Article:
Following completion of endocrine surgery fellowship, the candidate joined the surgical oncology staff at the Massachusetts General Hospital and was appointed at Harvard Medical School in 2010. Since 2010, she achieved a Master of Public Health degree, established productive relationships with her mentors through the Program in Cancer Outcomes Research Training fellowship, and was promoted to Assistant Professor. This Career Development Award is motivated by the public health importance of thyroid cancer, which affects over 1/2 million Americans and is increasing in incidence and prevalence. Substantial morbidity and societal cost are attributable to papillary thyroid carcinoma (PTC). While the incidence of PTC is increasing faster than any other cancer, the majority of new diagnoses is patients with small tumors in a low-risk population, and disease-specific mortality remains low and unchanged. Given the relatively low disease- specific mortality, the length and cost of clinical trials with survival as the primary endpoint in this population are prohibitive. Te majority of clinical practices are, therefore, based on consensus alone. The candidate seeks to address these knowledge gaps by constructing a comprehensive computer model to simulate individuals in the U.S. population. Specifically, the candidate proposes to: 1) develop a decision- analytic model to simulate the natural history of papillary thyroid cancer in both untreated and treated patients;2) conduct studies to inform key model parameters where data are currently lacking using primary patient data to develop a prediction algorithm for recurrence of PTC integrating knowledge of BRAF mutational status as well as patient-reported HRQoL data;and 3) evaluate and compare effects of standard versus alternate management strategies on outcomes, including risk-stratified approaches to treatment and surveillance on health and economic outcomes. The central hypothesis is that integrating improved risk-stratification and a tailored approach to treatment and surveillance will optimize quality of care and resource utilization while minimizing over-diagnosis and over-treatment for patients with PTC. This K07 is designed to foster independence through advanced training in decision analysis, survey science, and biostatistics as well as effective and productive mentoring relationships. The application draws upon strengths of a diverse group of experienced mentors in a multidisciplinary fashion.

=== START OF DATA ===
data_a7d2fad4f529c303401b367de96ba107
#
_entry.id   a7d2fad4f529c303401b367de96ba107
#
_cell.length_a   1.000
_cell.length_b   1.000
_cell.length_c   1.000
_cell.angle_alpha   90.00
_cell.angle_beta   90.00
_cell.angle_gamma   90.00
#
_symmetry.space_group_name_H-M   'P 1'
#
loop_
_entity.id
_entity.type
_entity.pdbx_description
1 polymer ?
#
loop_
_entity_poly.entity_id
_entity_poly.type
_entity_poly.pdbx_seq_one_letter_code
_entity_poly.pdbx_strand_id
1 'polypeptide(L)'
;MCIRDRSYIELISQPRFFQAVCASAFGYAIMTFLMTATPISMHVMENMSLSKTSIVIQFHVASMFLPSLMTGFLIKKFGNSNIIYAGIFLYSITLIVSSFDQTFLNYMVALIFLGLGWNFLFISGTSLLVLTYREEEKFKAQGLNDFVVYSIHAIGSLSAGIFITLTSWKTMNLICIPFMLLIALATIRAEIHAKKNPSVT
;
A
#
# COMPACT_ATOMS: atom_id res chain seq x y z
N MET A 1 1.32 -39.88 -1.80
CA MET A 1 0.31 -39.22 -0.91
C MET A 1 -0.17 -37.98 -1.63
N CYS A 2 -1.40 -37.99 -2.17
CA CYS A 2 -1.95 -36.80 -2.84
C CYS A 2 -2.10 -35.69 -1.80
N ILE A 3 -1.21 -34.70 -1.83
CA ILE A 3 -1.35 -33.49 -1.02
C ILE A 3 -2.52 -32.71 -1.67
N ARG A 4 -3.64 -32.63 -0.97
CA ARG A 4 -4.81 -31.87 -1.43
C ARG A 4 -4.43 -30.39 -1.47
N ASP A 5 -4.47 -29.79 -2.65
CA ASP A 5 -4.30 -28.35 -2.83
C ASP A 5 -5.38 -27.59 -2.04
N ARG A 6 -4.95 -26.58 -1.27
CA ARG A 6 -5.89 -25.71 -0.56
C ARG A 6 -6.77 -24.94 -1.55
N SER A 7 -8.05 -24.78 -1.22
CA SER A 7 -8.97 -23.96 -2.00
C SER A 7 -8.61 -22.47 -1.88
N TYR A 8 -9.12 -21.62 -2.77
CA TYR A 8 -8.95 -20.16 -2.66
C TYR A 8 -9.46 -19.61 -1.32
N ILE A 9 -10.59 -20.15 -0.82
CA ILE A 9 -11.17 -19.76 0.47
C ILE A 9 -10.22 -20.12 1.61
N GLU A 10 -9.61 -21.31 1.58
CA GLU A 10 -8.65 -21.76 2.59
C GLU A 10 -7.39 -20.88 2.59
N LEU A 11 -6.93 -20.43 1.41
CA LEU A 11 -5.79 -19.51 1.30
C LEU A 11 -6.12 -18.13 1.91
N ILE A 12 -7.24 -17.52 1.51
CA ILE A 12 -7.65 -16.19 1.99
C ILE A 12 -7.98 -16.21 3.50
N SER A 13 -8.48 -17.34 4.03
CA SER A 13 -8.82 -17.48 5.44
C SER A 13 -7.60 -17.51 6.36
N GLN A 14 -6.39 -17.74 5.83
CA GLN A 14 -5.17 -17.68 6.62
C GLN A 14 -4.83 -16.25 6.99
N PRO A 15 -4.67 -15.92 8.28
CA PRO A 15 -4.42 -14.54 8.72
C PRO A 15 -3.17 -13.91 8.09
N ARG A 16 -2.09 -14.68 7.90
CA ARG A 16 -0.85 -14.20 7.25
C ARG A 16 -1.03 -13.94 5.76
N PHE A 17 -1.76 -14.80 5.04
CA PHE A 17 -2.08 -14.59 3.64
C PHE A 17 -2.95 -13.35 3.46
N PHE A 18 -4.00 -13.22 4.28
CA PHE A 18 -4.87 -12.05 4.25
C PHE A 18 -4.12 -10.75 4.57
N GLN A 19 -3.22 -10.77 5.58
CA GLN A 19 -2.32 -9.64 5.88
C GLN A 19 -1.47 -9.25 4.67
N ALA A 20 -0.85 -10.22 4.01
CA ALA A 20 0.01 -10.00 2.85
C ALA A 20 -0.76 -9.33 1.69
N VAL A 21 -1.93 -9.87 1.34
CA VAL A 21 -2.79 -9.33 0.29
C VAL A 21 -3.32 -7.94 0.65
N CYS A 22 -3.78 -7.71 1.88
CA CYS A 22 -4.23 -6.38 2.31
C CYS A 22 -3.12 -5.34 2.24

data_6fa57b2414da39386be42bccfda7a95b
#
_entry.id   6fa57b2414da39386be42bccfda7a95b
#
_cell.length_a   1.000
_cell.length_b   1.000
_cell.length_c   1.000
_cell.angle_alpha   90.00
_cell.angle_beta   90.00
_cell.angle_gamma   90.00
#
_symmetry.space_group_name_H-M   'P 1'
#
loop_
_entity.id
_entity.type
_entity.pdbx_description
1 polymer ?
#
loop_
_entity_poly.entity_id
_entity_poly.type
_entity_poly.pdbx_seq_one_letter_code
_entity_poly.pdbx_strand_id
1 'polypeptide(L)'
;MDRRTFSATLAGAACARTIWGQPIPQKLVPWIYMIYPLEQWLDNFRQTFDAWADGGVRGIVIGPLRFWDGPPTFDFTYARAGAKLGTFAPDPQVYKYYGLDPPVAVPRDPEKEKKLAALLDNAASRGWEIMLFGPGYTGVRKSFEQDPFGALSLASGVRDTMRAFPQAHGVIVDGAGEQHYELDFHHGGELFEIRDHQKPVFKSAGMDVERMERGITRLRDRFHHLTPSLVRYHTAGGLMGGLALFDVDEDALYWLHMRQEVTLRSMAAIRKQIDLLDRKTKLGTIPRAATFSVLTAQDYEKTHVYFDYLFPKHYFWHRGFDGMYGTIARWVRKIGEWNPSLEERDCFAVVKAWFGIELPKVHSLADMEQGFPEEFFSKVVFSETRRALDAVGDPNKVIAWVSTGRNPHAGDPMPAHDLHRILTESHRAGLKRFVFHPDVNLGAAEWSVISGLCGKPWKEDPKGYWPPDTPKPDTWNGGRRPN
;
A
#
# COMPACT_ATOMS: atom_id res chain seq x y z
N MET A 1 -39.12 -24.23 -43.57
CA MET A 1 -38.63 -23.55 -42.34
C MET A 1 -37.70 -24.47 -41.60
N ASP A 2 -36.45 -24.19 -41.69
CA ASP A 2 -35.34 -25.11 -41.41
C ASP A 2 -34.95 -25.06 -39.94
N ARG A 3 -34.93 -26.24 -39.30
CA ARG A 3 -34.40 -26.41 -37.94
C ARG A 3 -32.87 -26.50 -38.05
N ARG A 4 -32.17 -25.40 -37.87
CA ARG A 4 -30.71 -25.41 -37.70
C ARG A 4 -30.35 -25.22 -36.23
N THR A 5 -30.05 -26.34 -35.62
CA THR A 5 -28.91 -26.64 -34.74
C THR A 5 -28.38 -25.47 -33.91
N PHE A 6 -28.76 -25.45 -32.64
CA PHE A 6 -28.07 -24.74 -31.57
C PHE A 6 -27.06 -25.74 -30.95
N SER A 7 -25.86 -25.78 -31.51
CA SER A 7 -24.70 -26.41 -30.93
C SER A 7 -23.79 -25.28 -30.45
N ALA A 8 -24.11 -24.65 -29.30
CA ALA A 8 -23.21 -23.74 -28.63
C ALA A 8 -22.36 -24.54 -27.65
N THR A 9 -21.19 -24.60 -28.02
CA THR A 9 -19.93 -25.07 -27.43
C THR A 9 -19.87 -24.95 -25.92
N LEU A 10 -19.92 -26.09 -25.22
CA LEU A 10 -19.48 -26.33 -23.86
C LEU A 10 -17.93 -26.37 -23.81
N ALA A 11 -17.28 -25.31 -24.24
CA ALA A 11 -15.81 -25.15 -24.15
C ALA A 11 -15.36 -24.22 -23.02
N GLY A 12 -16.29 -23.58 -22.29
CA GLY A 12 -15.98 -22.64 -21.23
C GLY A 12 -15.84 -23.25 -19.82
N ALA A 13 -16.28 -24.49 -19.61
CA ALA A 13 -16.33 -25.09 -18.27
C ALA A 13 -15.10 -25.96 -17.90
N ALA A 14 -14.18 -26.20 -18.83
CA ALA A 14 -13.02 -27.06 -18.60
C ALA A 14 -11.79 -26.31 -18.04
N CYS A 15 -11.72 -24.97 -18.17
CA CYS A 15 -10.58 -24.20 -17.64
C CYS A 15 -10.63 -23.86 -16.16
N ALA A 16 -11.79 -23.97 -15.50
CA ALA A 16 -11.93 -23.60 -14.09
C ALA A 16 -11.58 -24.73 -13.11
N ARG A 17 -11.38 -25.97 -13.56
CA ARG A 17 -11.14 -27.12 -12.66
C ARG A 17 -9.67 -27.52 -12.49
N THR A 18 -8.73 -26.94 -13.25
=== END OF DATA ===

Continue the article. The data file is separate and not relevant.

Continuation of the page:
The aims will inform our understanding of the health and economic consequences of our current `clinical practices in the treatment of patients with PTC. Ultimately, we will identify individuals likely to benefit from more aggressive diagnostic and surgical approaches and reduce morbidity both from recurrent disease and ineffective medical and surgical interventions. With the skills and groundwork obtained during the K07 award period, the candidate will be prepared to submit a competitive R01 application.

Public Health Relevance

Thyroid cancer is common and is increasing in incidence, prevalence, and societal cost;yet, the effects of current clinical practice are unknown. The proposed comprehensive simulation model of individuals with thyroid cancer in the U.S. population is a powerful, systematic approach to evaluating the impact of current interventions and future advancements in the diagnosis, treatment, and surveillance strategies on patients with papillary thyroid cancer. We aim to identify those strategies that have the most promise for increasing both length and quality of life, while optimizing care and minimizing harm to our patients.

National Institute of Health (NIH)
Academic/Teacher Award (ATA) (K07)
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Subcommittee B - Comprehensiveness (NCI)
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Perkins, Susan N
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Massachusetts General Hospital
United States
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